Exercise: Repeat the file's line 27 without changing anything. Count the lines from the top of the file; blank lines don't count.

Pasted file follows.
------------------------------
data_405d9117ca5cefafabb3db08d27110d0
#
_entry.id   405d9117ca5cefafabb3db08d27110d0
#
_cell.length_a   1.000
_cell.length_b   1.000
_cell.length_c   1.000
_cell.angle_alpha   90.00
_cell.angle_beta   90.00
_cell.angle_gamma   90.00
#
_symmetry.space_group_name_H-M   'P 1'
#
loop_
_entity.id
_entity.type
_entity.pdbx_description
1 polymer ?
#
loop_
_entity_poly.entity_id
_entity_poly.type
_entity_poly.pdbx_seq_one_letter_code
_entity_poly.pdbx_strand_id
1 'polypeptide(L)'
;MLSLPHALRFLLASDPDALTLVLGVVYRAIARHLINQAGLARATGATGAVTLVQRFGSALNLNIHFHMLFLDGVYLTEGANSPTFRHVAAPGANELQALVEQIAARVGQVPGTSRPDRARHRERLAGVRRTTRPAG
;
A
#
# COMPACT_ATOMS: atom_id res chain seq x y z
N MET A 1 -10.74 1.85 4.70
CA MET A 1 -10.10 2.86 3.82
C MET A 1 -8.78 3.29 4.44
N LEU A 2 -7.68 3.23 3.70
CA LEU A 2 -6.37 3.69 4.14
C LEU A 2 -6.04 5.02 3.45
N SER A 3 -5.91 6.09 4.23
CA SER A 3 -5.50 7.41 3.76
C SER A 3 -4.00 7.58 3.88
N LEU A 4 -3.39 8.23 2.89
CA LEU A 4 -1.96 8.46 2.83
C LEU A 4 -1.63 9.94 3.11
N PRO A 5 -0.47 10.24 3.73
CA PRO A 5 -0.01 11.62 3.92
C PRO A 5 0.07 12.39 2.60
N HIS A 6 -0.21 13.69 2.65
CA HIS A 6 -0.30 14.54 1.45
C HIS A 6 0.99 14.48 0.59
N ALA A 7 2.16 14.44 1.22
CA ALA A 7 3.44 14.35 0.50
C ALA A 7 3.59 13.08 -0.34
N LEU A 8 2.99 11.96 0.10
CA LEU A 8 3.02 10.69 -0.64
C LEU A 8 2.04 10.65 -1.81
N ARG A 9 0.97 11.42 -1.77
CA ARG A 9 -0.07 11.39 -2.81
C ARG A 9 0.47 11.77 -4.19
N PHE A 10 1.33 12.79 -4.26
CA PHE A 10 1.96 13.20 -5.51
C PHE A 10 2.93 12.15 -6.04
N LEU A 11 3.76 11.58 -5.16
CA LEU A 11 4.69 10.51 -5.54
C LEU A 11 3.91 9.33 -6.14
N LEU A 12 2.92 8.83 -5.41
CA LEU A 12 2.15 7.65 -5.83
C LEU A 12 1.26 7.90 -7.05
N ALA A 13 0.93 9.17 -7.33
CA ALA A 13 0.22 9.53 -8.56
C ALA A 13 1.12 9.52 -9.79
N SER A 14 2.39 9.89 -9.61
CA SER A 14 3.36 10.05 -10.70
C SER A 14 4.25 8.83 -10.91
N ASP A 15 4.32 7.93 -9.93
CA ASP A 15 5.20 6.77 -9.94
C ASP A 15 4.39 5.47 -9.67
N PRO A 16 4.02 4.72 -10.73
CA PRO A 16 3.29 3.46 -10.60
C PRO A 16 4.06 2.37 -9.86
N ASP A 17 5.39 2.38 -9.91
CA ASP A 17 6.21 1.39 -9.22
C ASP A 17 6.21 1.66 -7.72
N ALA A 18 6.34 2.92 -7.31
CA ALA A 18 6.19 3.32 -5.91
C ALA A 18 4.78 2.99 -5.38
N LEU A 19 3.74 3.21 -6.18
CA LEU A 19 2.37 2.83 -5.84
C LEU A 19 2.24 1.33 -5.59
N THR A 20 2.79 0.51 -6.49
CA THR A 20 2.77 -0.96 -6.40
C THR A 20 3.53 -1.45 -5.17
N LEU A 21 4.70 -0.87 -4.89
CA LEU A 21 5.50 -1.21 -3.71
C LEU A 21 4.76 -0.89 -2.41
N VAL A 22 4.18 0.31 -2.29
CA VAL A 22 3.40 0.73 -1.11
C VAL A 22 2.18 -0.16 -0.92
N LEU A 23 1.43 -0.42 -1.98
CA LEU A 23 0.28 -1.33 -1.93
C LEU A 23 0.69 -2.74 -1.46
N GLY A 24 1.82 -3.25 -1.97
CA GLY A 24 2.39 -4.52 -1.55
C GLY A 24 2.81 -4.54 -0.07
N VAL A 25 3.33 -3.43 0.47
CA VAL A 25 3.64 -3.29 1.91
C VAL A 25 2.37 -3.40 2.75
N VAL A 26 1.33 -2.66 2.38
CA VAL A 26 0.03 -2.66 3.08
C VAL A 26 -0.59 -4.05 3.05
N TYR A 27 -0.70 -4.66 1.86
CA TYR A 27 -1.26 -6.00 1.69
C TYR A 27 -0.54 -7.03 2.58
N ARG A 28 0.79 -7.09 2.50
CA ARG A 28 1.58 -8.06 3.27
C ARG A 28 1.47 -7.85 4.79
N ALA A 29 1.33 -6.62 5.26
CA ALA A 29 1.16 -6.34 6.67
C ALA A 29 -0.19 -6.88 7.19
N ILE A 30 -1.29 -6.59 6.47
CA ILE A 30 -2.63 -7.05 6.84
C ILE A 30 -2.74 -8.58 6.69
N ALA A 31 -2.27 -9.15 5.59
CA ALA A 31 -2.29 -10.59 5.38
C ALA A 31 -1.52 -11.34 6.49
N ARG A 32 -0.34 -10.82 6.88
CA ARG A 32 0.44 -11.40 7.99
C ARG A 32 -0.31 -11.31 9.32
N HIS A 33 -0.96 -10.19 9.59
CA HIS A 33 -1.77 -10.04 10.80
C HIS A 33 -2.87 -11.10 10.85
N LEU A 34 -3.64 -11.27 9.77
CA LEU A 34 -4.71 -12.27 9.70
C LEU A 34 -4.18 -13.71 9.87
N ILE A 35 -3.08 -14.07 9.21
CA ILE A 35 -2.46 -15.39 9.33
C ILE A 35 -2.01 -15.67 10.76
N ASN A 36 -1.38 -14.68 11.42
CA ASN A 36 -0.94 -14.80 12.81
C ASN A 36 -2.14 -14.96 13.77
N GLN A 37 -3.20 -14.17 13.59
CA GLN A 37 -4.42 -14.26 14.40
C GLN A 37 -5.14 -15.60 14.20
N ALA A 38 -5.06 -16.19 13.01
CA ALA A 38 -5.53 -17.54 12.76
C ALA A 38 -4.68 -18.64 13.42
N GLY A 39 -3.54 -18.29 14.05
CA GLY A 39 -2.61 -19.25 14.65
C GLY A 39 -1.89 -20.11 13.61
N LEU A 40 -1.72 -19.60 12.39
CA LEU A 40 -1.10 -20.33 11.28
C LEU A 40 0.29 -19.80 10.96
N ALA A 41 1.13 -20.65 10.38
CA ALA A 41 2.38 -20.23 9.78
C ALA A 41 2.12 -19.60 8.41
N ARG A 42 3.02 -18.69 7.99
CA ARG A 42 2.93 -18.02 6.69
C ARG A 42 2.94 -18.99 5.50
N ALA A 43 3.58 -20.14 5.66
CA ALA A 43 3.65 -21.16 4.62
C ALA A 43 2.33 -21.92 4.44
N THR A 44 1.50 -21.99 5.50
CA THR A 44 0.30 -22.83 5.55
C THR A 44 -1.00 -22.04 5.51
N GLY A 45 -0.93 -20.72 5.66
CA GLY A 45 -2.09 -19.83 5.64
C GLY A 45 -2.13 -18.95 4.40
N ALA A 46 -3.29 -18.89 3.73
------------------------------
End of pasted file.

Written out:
;